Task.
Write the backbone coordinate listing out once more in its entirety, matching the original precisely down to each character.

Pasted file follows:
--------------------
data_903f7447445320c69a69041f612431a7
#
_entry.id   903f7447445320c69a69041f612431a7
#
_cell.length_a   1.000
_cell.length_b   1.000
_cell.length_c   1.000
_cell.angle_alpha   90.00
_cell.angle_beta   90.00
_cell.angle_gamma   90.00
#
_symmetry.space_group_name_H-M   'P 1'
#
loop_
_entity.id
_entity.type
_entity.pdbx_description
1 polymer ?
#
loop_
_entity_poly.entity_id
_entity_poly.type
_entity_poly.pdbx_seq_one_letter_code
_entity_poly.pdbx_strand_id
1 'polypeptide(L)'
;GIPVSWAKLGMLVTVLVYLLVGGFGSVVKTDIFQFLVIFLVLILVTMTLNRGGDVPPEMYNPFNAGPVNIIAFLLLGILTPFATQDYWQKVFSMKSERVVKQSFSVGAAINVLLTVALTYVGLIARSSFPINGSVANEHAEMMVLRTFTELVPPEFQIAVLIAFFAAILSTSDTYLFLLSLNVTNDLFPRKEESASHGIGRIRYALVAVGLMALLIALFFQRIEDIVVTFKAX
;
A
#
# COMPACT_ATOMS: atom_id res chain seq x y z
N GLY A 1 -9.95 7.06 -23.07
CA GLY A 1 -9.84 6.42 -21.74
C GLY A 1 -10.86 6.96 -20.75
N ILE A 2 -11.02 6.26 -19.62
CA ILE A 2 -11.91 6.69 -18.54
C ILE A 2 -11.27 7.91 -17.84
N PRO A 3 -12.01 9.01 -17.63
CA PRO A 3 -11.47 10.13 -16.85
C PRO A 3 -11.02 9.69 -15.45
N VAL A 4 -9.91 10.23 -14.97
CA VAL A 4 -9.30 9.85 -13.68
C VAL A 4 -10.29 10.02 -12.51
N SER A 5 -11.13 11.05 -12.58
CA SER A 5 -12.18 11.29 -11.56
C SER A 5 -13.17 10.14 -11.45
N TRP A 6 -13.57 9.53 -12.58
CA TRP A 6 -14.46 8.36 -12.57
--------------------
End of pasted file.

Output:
data_903f7447445320c69a69041f612431a7
#
_entry.id   903f7447445320c69a69041f612431a7
#
_cell.length_a   1.000
_cell.length_b   1.000
_cell.length_c   1.000
_cell.angle_alpha   90.00
_cell.angle_beta   90.00
_cell.angle_gamma   90.00
#
_symmetry.space_group_name_H-M   'P 1'
#
loop_
_entity.id
_entity.type
_entity.pdbx_description
1 polymer ?
#
loop_
_entity_poly.entity_id
_entity_poly.type
_entity_poly.pdbx_seq_one_letter_code
_entity_poly.pdbx_strand_id
1 'polypeptide(L)'
;GIPVSWAKLGMLVTVLVYLLVGGFGSVVKTDIFQFLVIFLVLILVTMTLNRGGDVPPEMYNPFNAGPVNIIAFLLLGILTPFATQDYWQKVFSMKSERVVKQSFSVGAAINVLLTVALTYVGLIARSSFPINGSVANEHAEMMVLRTFTELVPPEFQIAVLIAFFAAILSTSDTYLFLLSLNVTNDLFPRKEESASHGIGRIRYALVAVGLMALLIALFFQRIEDIVVTFKAX
;
A
#
# COMPACT_ATOMS: atom_id res chain seq x y z
N GLY A 1 -9.95 7.06 -23.07
CA GLY A 1 -9.84 6.42 -21.74
C GLY A 1 -10.86 6.96 -20.75
N ILE A 2 -11.02 6.26 -19.62
CA ILE A 2 -11.91 6.69 -18.54
C ILE A 2 -11.27 7.91 -17.84
N PRO A 3 -12.01 9.01 -17.63
CA PRO A 3 -11.47 10.13 -16.85
C PRO A 3 -11.02 9.69 -15.45
N VAL A 4 -9.91 10.23 -14.97
CA VAL A 4 -9.30 9.85 -13.68
C VAL A 4 -10.29 10.02 -12.51
N SER A 5 -11.13 11.05 -12.58
CA SER A 5 -12.18 11.29 -11.56
C SER A 5 -13.17 10.14 -11.45
N TRP A 6 -13.57 9.53 -12.58
CA TRP A 6 -14.46 8.36 -12.57